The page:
The oil tanker Riverside allided with a loading dock after a failed maneuver during its attempted exit of Corpus Christi Bay.
An allision occurs when a vessel in navigation strikes a stationary object, like a dock or a bridge. In the maritime world, allisions differ from collisions in that collisions involve two vessels striking each other. Except in limited circumstances, such as where the fixed object impedes navigation, longstanding judicial precedence applies a presumption of negligence against the vessel in allisions. This presumption is called the Oregon Rule and is explained by the Fifth Circuit this way: “The presumption presupposes that had the vessel not been mismanaged, the accident would not have occurred.”
Given the presumption of negligence, vessel owners and operators must sort out the root cause of any allision and take care in preventing future incidents to limit potential liability. The National Transportation and Safety Board’s investigation into an allision involving the vessel Riverside provides an interesting example of how the NTSB assigns blame and how fine the line often is between mechanical and human failure.
On March 15, 2021 at 1302 local time, Riverside, an 820-foot-long oil tanker was outbound from Corpus Christi Bay to Lisbon, Portugal laden with 717,554 barrels of crude oil. Due to the vessel’s size, two pilots were required for the transit through the Corpus Christi Ship Channel. The first pilot, Captain Ben Watson directed Riverside from the Epic oil dock through the Harbor Bridge. After an uneventful transit under the Harbor Bridge, the second pilot, Captain Justin Anderson, took the conn for the remaining transit to open water.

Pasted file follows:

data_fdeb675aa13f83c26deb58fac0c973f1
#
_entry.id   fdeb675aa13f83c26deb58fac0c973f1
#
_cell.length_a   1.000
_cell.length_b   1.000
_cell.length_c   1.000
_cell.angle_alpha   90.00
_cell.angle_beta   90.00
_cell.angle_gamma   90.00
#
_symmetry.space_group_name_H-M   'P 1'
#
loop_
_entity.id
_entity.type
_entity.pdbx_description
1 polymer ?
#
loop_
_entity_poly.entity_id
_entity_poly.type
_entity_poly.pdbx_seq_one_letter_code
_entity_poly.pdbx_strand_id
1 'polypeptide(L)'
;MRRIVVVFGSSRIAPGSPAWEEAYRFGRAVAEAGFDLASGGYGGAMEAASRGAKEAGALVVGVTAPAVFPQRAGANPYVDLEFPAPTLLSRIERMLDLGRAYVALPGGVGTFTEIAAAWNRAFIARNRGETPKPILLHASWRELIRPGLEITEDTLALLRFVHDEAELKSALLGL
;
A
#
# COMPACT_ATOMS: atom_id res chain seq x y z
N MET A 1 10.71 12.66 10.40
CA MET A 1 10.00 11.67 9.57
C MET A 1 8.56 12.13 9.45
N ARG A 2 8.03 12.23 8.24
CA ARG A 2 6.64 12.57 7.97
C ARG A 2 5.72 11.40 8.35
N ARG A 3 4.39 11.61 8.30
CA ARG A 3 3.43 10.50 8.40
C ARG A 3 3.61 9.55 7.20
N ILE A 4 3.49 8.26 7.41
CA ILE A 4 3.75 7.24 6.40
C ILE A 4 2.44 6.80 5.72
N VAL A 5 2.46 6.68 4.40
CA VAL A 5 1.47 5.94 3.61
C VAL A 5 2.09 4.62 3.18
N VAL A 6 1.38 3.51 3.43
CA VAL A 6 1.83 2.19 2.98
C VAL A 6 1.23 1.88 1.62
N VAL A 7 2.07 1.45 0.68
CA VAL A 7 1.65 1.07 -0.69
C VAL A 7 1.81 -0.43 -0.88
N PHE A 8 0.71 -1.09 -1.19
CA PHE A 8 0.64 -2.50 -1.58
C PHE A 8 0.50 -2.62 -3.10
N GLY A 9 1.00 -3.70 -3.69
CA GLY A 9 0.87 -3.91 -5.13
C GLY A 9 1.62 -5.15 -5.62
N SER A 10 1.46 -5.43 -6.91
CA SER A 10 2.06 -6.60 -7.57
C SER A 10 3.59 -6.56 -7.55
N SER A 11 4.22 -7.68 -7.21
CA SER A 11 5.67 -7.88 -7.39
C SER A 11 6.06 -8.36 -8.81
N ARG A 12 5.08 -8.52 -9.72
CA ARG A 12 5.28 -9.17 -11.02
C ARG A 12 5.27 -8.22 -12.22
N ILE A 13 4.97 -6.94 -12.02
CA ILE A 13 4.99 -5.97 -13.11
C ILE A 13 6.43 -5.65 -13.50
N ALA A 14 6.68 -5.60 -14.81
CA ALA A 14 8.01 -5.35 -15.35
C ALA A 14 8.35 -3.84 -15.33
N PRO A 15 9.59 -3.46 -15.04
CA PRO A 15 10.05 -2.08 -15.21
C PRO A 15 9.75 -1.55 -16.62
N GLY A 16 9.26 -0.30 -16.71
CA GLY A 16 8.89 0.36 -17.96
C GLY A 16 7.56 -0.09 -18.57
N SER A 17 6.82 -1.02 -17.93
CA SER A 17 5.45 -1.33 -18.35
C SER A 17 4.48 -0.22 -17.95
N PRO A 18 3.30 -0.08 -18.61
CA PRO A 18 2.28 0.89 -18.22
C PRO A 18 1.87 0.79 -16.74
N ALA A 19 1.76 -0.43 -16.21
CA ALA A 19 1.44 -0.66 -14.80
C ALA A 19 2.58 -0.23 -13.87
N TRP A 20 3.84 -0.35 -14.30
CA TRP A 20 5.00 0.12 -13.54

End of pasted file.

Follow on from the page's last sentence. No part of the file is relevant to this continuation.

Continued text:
As they approached beacons 55/56, Captain Anderson radioed the pilot of Nordic Aquarius, which was preparing to depart from Moda Ingleside Energy Center dock number 4, roughly four miles in front of Riverside’s current position. After discussion, Captain Anderson agreed to let the Nordic Aquarius enter the channel in front of Riverside. To provide Nordic Aquarius sufficient space to maneuver into the channel, Captain Anderson began ordering Riverside to reduce speed around beacons 49/50.
[NOAA Chart NOAA Chart – 11309_Public]
By beacons 43/44, Riverside was progressing at dead slow ahead. Unfortunately, as the vessel slowed, the rudder became ineffective, causing the helm to lose control and Riverside to drift off course. To regain control, Captain Anderson briefly increased speed to slow ahead as Riverside began approaching the port channel bend just east of beacons 43/44. Satisfied that they had reestablished course, Captain Anderson again ordered dead slow ahead to keep speed down and provide Nordic Aquarius adequate maneuvering room. As Nordic Aquarius continued its entry into the channel, Captain Anderson realized Riverside was still approaching too quickly and ordered the engine stopped.
Having now slowed Riverside to 6 or 7 knots and given Nordic Aquarius time to clear the channel, Captain Anderson again ordered dead slow ahead to ensure effective steering through the approaching channel bend. Unfortunately, the engine failed to start. As recounted by Captain Anderson:
I noticed that the helmsman has been holding 25° starboard rudder with no effect. I ordered hard starboard. At that point, we have not yet received the dead slow engine command. I noticed the captain playing with the engine controls and asked him if we had a problem. He informed me that we had lost the main engine.